Ultranationalism: Nazi Germany and Big Bold Letters

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We often see people “take it to the next level” in things they do, even on a daily basis. Imagine two people defending their school; let’s say a student from Sir John and one from St. Pats. Both are trying to convince the other that their school is the better, and each student gives reason for believing as much. Now imagine one of the students saying “My school is better because it just is. Your school is horrible and no one likes it because it isn’t St. Pats. And St. Pats is just better, you guys should just shut down your school because it’s dumb and isn’t just like St. Pats.” Would that student be justified? No, not so. They seem to have so much pride in St. Pats that they abandon all actual reason, and just become devout in character because they’re so convinced that St. Pats is the better school, almost blind faith in it, because they lose grasp of the reasons they actually have to love their school. This situation is comparable to ultranationalism. Both students start out with a strong sense of nationalism, which is devotion or patriotism to ones owns nation, or in this case; school. Although in this situation it isn’t a pressing conflict that will come to death or genocide, but sometimes it does. When people begin feeling ultranationalistic loyalties they may result in becoming violent, or begin feeling strong emotions of resentment towards other countries. Although it is important to have some sort of nationalistic loyalty, so that one can experience a true feeling of belonging within one’s own nation, however, it is important to be sure that these loyalties don’t become ultranationalistic because it often leads to racism, and in some cases violence towards members of other nations. A few examples of this are the Holocaust, the Armenian genocide of 1915, and the Rwandan genocide of 1994.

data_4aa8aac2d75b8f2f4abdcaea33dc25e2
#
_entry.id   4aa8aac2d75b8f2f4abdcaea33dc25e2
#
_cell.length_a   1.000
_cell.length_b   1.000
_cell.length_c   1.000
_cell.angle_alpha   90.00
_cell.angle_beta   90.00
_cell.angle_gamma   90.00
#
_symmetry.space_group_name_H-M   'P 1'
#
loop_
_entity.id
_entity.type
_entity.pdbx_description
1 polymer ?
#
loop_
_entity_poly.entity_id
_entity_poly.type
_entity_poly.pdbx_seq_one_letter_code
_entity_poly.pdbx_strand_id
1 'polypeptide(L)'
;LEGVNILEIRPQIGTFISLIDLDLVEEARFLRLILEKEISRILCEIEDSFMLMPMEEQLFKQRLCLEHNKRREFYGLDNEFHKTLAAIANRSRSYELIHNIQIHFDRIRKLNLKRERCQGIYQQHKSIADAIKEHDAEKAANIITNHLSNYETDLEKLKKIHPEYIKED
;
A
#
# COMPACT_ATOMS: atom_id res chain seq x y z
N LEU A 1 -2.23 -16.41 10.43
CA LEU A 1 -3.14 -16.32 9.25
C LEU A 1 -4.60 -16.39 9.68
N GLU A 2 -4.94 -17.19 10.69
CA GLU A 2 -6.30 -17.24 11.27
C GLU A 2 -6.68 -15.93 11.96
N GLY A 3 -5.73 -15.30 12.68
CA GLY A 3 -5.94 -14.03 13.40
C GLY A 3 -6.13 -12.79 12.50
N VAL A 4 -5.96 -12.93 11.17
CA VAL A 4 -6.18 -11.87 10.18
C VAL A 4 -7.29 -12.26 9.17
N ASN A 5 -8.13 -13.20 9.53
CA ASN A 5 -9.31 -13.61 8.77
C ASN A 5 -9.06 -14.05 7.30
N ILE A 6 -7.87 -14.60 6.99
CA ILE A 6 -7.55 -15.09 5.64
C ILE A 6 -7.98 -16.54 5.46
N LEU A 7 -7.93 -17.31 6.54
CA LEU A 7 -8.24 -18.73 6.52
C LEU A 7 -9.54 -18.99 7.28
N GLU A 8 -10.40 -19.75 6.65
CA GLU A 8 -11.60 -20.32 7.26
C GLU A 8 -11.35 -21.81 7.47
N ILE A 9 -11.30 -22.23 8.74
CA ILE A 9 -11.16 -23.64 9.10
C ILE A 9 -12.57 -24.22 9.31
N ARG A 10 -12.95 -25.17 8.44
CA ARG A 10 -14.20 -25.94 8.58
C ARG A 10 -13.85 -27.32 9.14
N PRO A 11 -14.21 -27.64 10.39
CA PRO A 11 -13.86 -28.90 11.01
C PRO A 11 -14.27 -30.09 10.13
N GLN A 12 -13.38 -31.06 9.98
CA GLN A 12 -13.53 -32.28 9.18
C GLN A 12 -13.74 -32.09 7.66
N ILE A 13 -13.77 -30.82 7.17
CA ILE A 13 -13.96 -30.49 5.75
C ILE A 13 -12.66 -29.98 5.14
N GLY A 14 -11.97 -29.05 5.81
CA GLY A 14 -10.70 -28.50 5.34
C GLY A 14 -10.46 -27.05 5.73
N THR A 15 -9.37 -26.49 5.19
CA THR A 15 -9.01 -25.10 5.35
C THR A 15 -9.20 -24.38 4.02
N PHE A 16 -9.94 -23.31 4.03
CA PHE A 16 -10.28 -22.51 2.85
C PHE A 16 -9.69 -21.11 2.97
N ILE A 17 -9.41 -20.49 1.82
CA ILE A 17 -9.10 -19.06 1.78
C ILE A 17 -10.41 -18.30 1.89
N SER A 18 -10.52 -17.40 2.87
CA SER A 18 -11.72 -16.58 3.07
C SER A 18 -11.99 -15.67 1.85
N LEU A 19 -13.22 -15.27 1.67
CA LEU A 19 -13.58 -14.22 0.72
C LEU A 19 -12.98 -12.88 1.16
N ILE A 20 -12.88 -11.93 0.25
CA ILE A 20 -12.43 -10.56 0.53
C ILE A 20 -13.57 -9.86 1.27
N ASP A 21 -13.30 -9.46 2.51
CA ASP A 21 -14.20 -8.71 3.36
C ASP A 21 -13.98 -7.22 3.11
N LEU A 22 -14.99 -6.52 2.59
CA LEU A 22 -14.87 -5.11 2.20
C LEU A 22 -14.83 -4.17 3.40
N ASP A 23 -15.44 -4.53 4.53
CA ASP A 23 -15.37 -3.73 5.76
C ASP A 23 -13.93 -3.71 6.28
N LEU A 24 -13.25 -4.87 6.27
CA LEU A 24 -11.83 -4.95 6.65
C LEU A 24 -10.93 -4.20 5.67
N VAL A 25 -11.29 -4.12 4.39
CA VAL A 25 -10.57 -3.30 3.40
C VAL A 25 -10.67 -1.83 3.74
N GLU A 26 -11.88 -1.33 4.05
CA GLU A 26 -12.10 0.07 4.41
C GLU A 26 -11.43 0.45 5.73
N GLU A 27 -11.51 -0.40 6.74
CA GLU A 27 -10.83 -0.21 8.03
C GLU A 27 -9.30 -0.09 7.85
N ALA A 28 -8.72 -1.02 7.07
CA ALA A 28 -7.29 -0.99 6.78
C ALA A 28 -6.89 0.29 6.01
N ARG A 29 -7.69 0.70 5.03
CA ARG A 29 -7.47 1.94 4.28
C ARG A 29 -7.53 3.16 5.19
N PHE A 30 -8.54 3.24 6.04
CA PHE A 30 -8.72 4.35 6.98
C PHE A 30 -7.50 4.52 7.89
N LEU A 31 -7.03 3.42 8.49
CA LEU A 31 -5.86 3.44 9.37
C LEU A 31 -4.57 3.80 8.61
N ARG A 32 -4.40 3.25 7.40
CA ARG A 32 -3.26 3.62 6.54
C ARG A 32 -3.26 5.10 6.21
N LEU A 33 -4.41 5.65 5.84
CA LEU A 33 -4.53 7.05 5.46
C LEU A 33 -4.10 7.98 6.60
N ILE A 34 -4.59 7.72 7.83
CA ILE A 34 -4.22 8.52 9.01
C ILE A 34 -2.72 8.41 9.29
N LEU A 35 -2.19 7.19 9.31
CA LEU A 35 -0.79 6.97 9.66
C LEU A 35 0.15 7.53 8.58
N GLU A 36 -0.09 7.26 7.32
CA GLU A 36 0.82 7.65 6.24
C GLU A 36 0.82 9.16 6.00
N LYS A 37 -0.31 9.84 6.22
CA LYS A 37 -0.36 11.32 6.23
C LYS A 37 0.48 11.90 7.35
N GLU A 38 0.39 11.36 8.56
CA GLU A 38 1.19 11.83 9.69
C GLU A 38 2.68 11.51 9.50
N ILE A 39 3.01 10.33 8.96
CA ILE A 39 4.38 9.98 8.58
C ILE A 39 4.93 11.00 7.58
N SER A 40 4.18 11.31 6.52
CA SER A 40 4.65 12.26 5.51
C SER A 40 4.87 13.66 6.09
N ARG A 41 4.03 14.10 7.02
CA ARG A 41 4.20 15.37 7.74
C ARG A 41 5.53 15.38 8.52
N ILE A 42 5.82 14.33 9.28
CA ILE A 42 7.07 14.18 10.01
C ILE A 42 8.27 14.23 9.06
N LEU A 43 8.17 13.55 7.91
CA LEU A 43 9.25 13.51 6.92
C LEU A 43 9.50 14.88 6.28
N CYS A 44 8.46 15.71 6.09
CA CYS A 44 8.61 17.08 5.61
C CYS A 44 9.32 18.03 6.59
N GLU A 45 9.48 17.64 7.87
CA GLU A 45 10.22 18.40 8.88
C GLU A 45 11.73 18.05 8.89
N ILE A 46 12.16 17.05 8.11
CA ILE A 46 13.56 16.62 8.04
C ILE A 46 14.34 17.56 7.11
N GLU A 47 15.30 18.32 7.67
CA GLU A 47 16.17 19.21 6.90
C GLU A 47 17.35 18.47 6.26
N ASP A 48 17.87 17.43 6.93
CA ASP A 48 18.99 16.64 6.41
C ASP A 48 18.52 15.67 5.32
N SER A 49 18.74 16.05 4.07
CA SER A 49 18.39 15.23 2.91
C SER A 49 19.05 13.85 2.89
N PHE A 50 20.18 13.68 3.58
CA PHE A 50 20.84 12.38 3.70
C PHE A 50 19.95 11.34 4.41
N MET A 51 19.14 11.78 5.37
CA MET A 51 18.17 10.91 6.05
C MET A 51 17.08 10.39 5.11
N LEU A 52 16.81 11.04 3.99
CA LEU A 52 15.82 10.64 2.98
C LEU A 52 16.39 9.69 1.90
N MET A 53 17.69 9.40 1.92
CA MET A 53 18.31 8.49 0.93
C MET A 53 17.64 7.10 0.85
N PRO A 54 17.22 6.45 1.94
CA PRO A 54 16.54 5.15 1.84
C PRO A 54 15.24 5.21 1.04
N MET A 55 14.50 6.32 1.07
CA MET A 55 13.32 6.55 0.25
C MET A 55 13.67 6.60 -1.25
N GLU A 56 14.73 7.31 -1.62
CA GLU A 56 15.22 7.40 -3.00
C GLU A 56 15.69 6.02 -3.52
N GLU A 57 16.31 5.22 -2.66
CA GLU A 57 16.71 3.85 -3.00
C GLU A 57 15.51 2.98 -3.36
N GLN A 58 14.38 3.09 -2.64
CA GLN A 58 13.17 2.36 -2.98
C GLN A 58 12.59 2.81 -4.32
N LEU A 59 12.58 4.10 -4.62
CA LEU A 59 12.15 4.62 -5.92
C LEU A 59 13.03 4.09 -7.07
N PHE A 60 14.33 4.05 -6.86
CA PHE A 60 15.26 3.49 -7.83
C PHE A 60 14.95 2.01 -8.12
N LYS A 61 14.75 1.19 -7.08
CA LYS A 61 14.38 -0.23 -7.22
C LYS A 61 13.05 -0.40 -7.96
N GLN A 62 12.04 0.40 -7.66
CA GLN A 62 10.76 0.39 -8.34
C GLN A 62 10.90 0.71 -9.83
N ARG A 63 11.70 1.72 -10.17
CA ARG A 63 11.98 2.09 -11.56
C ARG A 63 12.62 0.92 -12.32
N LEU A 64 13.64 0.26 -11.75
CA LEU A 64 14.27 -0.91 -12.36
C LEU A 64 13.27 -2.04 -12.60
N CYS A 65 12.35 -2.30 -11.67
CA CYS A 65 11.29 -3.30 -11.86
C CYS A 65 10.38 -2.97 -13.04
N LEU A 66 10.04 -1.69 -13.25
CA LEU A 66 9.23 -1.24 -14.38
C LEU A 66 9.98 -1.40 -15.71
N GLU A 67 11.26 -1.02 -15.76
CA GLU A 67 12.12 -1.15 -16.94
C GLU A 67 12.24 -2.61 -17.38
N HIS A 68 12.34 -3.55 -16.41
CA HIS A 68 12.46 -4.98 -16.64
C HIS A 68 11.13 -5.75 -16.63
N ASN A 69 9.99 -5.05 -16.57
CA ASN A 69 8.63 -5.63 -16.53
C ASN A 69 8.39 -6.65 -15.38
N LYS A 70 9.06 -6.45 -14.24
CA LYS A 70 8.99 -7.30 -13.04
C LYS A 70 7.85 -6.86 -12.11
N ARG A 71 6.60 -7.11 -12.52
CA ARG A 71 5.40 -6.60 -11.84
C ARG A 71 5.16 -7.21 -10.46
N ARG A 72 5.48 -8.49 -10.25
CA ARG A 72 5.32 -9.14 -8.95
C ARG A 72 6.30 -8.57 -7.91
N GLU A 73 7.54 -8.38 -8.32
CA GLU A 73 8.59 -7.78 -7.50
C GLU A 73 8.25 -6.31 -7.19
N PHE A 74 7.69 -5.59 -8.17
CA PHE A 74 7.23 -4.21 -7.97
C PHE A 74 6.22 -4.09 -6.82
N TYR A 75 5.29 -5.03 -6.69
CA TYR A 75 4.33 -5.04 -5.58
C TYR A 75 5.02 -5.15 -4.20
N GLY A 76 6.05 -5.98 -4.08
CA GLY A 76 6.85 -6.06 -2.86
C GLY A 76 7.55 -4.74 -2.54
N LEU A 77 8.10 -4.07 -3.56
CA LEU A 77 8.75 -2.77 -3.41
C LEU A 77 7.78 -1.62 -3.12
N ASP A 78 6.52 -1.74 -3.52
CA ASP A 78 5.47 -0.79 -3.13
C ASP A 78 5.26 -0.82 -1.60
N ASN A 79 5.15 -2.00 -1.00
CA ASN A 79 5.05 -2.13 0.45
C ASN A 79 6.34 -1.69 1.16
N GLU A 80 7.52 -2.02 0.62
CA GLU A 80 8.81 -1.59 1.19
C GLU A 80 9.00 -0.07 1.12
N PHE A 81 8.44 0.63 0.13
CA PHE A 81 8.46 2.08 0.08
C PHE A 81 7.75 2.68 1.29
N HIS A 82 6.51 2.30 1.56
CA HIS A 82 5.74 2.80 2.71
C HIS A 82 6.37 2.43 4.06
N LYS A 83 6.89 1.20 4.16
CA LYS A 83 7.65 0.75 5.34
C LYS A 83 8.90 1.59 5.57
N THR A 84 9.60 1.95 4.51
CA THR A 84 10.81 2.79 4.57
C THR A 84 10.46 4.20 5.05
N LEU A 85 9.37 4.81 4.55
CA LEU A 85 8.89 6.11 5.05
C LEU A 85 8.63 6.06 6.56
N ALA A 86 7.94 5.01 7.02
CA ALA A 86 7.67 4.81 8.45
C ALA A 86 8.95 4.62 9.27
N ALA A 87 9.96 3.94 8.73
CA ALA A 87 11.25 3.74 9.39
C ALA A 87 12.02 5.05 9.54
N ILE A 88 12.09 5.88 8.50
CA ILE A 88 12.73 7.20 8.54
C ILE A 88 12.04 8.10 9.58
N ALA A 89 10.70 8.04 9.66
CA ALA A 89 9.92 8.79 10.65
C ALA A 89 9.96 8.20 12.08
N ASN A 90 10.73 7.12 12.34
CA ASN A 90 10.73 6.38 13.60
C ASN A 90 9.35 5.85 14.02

The Holocaust is the most famous act of ultranationalism, as well as the largest genocide ever to have been reported in history. Upwards of six million Jewish people...
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